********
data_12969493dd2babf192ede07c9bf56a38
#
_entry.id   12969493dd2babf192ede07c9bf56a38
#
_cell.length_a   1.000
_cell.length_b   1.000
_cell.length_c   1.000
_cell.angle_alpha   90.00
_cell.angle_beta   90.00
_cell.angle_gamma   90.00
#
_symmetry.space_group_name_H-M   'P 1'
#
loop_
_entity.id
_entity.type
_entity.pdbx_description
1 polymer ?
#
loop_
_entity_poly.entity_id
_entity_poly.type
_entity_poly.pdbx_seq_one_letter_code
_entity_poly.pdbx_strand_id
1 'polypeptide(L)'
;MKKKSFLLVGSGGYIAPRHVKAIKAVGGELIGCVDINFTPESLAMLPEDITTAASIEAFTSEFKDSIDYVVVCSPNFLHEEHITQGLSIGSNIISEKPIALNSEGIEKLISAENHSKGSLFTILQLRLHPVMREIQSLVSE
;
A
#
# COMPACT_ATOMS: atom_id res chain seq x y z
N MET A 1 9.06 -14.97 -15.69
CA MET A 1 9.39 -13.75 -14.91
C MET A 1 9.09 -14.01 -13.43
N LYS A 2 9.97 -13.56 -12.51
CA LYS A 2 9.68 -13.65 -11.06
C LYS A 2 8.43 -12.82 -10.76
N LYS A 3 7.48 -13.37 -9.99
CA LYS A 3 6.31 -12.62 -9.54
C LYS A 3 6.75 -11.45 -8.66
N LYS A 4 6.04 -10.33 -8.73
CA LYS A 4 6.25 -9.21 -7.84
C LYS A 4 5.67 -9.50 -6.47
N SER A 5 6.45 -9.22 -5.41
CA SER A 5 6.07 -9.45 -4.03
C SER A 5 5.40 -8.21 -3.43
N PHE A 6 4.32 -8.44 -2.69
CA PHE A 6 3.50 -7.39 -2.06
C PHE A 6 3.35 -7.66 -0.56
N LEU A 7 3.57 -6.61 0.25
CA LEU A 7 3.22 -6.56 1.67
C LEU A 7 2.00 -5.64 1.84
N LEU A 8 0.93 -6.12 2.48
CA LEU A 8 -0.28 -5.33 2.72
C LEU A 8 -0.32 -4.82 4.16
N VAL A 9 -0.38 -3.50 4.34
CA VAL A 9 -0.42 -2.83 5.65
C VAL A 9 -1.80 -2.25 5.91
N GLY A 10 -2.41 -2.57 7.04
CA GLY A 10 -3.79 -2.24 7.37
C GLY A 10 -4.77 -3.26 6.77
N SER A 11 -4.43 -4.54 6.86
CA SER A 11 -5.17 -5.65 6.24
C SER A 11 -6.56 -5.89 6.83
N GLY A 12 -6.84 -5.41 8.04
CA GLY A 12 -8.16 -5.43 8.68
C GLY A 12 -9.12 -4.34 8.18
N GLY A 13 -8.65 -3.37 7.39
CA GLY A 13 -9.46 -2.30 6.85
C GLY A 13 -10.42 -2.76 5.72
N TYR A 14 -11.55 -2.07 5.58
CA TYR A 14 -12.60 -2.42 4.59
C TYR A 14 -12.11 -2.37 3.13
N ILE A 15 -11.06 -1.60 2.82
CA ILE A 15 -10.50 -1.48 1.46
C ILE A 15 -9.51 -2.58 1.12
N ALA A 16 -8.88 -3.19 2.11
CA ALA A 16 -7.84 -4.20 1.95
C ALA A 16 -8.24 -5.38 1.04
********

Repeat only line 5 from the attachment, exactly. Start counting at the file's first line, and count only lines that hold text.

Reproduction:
_cell.length_a   1.000